It is not easy to create beautiful and melancholic piano music that doesn’t get dreary after a few minutes. One of the most obvious characteristics of the current neo-classical piano scene is the element of repetition of melodies and patterns. Easier said than done but to this day it truly remains a high art to play this repetitive music in such emotional and touching ways that it stays varied and fascinating for each second. Henrik Lindstrand – a Danish composer and pianist who some of you might recognize as part of the famous indie rock outfit Kashmir– knows exactly how to turn monotonous patterns into absorbing soundscapes that capture your imagination.
A journey through the night
His newest record Nattresan (‘a journey through the night’) was only released a few weeks ago and exactly contains the finest characteristics of the neo classical cosmos: it combines repetitive samples with emotional melodies and clear notes that assemble to a hypnotizing soundscape. One special aspect of Lindstrand’s newest work is the fact that it was indeed only written during night. A circumstance that hasn’t been attended: “I am actually not a night person at all, but due to the busy daytime, I forced myself to write during the night. I think the album has been different because of this- it is perhaps a bit more mellow and slow than it would have been if it was written during the day. I don´t know. Things sound different during the night. You are also a bit off guard mentally and can probably access your emotions easier. I had easier to work intuitively,” says the Danish composer.
The fact that Lindstrand wrote the whole record during night time has also shaped its main theme: the music is about the transition between being awake and dreaming. Like some kind of nightly meditation after a busy day. “Whenever I sit down and play, I need to be 100% in the now- trying to clear my mind of thoughts and only be there in the moment. Whenever my mind starts drifting in other directions, the music is affected. It is like exercising your mind to be focused on one thing only. It is probably a bit like meditating.”
Asking about Henrik’s relation to the piano, he tells me, that he just re-discovered it about three years ago. Before, he had lost his connection to the instrument and he even admits that he found it boring to play because for him, it had been too predictable and routine-like. So, he tried out many other instruments like guitars, synths or organs. But then, sometime during a parent visit for Christmas, he found himself in front of his childhood piano and the magic returned to him.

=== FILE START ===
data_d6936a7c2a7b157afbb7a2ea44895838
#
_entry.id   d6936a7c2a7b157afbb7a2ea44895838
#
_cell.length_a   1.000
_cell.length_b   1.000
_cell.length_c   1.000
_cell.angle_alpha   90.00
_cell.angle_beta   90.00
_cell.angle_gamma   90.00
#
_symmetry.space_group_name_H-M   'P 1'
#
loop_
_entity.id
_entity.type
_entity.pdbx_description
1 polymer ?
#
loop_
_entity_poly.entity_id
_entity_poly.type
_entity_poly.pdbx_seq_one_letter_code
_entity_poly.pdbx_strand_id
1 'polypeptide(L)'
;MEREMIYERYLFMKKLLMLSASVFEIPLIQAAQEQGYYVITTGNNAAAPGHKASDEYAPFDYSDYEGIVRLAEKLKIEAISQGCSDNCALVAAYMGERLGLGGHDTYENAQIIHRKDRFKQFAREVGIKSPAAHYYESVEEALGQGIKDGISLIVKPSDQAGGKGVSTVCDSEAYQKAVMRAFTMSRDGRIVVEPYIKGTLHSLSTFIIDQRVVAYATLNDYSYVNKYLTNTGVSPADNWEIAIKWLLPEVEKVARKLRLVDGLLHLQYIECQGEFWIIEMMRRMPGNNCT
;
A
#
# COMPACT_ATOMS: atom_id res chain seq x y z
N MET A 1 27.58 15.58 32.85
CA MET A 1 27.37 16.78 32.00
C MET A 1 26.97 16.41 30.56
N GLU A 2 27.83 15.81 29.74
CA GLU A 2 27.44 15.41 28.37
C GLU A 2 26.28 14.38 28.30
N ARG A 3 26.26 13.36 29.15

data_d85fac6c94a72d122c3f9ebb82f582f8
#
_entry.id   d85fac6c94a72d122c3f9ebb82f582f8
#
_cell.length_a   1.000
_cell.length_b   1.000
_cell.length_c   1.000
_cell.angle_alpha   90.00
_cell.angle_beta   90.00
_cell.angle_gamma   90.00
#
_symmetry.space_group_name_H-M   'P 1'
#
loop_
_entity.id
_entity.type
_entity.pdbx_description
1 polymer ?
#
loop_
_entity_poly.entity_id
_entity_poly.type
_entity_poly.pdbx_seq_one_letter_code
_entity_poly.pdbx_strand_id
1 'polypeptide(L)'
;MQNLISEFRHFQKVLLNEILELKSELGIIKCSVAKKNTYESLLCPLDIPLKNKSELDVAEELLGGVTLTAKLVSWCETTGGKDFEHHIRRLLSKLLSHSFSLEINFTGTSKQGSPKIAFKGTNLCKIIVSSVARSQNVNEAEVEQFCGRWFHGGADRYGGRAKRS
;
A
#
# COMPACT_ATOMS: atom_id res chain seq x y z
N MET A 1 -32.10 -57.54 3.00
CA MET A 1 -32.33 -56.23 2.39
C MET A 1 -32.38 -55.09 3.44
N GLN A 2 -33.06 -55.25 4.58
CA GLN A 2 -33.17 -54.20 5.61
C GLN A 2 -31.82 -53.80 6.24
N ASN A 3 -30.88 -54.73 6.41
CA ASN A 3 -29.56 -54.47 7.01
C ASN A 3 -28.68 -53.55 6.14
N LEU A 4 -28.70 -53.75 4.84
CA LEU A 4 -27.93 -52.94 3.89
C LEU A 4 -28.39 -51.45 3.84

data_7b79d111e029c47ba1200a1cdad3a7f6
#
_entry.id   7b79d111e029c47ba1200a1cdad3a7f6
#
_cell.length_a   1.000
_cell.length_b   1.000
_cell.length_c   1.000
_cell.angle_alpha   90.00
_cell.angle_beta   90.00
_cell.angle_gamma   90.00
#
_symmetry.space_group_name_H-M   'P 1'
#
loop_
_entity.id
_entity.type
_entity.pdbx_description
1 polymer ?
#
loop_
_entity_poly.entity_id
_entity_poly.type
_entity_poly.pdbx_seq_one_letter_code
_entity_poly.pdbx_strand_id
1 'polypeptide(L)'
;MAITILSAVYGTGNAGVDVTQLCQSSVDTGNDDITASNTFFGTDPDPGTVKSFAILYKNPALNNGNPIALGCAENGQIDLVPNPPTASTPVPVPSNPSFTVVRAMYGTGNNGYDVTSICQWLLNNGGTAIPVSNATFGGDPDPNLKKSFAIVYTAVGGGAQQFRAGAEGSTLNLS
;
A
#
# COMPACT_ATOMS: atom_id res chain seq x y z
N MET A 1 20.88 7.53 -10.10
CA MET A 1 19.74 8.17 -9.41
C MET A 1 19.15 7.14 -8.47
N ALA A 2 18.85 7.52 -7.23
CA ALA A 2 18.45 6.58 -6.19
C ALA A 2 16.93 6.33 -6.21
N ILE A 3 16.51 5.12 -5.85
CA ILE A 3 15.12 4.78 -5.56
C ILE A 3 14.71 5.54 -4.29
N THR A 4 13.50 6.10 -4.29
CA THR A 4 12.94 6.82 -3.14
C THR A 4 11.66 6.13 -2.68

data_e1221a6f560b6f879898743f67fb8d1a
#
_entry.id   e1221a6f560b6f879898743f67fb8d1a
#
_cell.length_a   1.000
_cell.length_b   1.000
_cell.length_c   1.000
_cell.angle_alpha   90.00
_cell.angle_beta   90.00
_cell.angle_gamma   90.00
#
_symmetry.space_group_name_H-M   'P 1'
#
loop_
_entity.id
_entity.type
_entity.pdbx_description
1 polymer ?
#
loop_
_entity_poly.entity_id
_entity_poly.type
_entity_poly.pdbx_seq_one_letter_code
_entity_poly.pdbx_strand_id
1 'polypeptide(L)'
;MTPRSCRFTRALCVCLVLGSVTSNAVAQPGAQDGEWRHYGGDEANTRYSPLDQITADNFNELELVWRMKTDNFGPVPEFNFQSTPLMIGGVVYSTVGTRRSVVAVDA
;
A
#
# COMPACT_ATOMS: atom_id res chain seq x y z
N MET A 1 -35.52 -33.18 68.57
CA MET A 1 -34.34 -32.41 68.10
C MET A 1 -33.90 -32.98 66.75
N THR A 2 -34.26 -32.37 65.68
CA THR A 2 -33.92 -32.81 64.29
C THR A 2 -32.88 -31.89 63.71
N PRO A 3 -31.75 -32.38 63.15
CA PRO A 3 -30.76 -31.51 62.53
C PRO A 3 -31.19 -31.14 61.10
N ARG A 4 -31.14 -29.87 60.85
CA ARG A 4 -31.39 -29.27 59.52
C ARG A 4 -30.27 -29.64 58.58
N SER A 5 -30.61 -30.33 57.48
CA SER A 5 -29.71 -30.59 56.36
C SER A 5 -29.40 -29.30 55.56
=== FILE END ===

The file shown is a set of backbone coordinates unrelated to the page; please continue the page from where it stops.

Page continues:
“When I visited my parents during a Christmas, I sat down at my childhood piano which I started playing when I was 3, and I suddenly fell in love with the instrument again. A crush. Since that day, I’ve felt that I’ve gotten a deeper love and understanding for the piano- and perhaps it was good to be ‘away’ from it in a long period.”
It is great luck that the musician found his way back to the piano, as he really enhances the neo-classical scenery with his latest musical output.
Apart from making his own music, the multi-instrumentalist also writes for movies and television. He worked on his first film music project back in 2007. A composition that was made for a 96-piece symphony orchestra and which he hasn’t really been prepared for: “I was not prepared for this big project at this stage but I learned so much during this process and I got a big kick out seeing how powerful music can be to picture. After eight intense months, we recorded everything, and it was so rewarding to hear every note you had put so much work into finally being played by amazing musicians. Ever since that first scoring experience, I´ve been fortunate to work on a string of feature films and tv-series. Sometimes minimalistic electronic scores, sometimes orchestral- and everything in between. I like the variation and I like being in the background but still playing a big role. I often get comments about my own music sounding cinematic, which I take as a big compliment. I like the idea of music that creates pictures in peoples mind.”
But Henrik Lindstrand is not only known for his film scores, but rather because of his part in the successful Danish indie-rock band Kashmir. In the rock formation, he is responsible for playing the keyboard. From 1991 until 2013 the band released 8 albums which gave them international attention (and even made David Bowie a fan). After 13 years of making music together, the four musicians decided to go on a hiatus. Since then, the music world is waiting for another album by the band. Asking Lindstrand about his time with Kashmir, he admits that it was inevitable to take a break from the band so there was room for individual projects. He adds: “I think we all miss playing together from time to time, but I find it quite unlikely that we would get together and make an album again anytime soon. It could be great though to play a concert or two at some point just for fun. We´ll see what happens. On the other hand, I feel very privileged at the moment focusing more on my solo-project along with selected film projects.”
In any case, with or without another Kashmir record, Henrik Lindstrand’s solo piano music is a valuable addition for the music world. Nattresan is a stunning piece of nocturnal tenderness, a record that invites the audience to dive into its musical brilliancy. It’s out now via One Little Indian Records and if you like to know a bit more about the artist’s new album you can find a little documentation below.
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